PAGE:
Processes can seem stilted and, for some people, boring. But getting it down and getting it right is a critical step to making your referrals pay off.

Ninth Inning – Business and Baseball: Slumps Happen

Losing AthleteYou watch enough baseball games and other sports, and pretty soon you realize that even well paid – sometimes exceptionally well paid – baseball players and athletes have slumps. Even fabled winning teams have slumps. (As I write this, the New York Yankees have just gone through a 2 wins and 5 losses streak – but still lead the American League East by 8 games and have the best record in Major League Baseball). And in the classic baseball movie “Major League,” one of the players has taken to sacrificing chickens and rubbing mysterious voodoo tchotchkes on his bat in order to get a hit. Some of the other players belittle his efforts – until it appears to work. Superstitions aren’t just the stuff of Hollywood; Hall-of-Famer Kiki Cuyler refused to move to a different spot in the batting order; Dolf Camilli used to rub the batboy’s head before entering the batter’s box; and possibly one of the most famous that players of all levels have adopted: Tapping your bat on home plate before each at-bat.

The problem with superstitions like these is that they work… until they don’t. Eventually the slump happens, no matter how many chickens sacrificed or batboys rubbed. Sometimes, baseball slumps just happen. You’re on fire the entire season until one day you wake up, do everything you did the day before, and suddenly you can’t get a hit to save your life. You’re in a slump, and it hangs around until it breaks – or you do.

Businesspeople experience their share of seemingly inexplicable slumps, too. And just as in baseball, you have a choice: Through or out.

Top-notch marketing blogger and best-selling author Seth Godin based his book, “The Dip,” on this very principle. He says that dips – “slumps” in baseball speak – will happen; it’s not a question of if, but when. And when it does happen, you have a choice to make. Are you going to give up, or are you going to slug through?

If your reasons are strong enough, you will continue to get in that batter’s box, says Godin. You’ll put out products, talk with customers, market your wares. And you’ll also work behind the scenes to improve your chances of getting a hit. You’ll review your statistics, you’ll work with a coach and you’ll keep refining your process. And then you’ll keep on swinging. And eventually, the slump will end and you’ll get that hit.

Of course, giving up is always an option. More than one baseball player or athlete has let the slump get the best of them and quit without ever managing to make it back on base. The choice is yours. In the meantime, your competitors will be facing the same challenges at one time or another. The spoils will go to the one who can stick it out – and put their voodoo to work.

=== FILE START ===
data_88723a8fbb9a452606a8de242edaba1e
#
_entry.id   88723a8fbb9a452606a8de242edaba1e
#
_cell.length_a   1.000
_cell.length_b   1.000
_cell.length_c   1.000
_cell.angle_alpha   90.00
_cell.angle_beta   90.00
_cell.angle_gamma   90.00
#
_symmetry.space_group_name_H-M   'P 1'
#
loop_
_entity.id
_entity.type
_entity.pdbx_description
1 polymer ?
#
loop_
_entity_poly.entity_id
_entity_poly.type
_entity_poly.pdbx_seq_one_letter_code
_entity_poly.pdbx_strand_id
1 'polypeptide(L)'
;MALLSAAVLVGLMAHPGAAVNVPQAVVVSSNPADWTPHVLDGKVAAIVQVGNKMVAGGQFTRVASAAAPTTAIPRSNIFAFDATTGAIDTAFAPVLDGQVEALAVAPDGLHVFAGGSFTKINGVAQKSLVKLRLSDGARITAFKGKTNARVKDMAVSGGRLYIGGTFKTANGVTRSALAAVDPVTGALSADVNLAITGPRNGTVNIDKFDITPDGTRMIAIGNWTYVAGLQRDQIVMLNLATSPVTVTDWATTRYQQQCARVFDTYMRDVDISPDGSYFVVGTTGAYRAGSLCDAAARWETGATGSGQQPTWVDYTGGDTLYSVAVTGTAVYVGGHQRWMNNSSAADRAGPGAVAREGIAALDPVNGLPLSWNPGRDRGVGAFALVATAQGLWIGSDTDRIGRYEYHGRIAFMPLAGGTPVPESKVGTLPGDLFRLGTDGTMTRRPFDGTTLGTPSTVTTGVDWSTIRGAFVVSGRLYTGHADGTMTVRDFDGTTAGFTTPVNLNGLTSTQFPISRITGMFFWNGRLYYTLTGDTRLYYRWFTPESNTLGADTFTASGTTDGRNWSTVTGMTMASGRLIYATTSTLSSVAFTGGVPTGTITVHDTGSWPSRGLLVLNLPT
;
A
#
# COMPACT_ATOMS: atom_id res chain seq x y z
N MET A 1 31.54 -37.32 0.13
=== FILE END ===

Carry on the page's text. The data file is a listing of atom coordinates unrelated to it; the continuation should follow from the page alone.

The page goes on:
Referral Marketing Communications Plan — Tip #1: Ask!

Referral Marketing Communications Plan ConversationIt’s disappointing how many business people tell me they don’t regularly receive referrals from their existing customers. When you dig a little deeper, however, the reason becomes clear: Most times, they’re not asking for referrals!

You might feel that if people are happy with the products and services you deliver, they’ll naturally tell others. While this is sometimes true, guess what… it’s not necessarily so. There are three main reasons people don’t refer friends and acquaintances, even when they like doing business with you and are very satisfied:

  1. Laziness. Most of us are lazy. We don’t go out of our way to do something unless there’s something in it for us.
  2. They forget. Out of sight, out of mind. Once the transaction is complete, or they use your product, they forget about you – unless there’s something that brings you to top-of-mind again.
  3. No one asked them to! It sounds crazy, but just asking someone to refer you can increase the amount of referrals you receive. All you have to do is ask!

While asking for referrals doesn’t have to be complicated, there are some guidelines that will likely make your request more successful:

  • Ask at the right time. Right after your customer has received great service is the perfect time to ask for a referral. The experience is fresh in their minds, and they’re more likely to have strong positive feelings they won’t hesitate to share.
  • Ask when you’re having personal contact. When your client is in front of you or on the phone with you, or when you’re wrapping up a series of personal email exchanges is a great time to ask for a referral. That personal interaction increases the chances of a positive response.
  • Ask specifically. “Do you know anyone else who might be interested in our services?” is a great question, but even better is, “Who do you know who might also like to offload some of their accounting services to a responsible bookkeeper?” is better.
  • Ask for all the information you need. Getting a name is useless without an email address or phone number! If your customer doesn’t have the information on hand, set a specific time to call them to follow up (call – don’t email – because emails are too easy to ignore).

Asking for a marketing referral may seem uncomfortable at first, but practice makes perfect. Do it enough times and it will become a natural part of your interaction with your customers – with fantastic results.

Referral Marketing Communications Plan — Introduction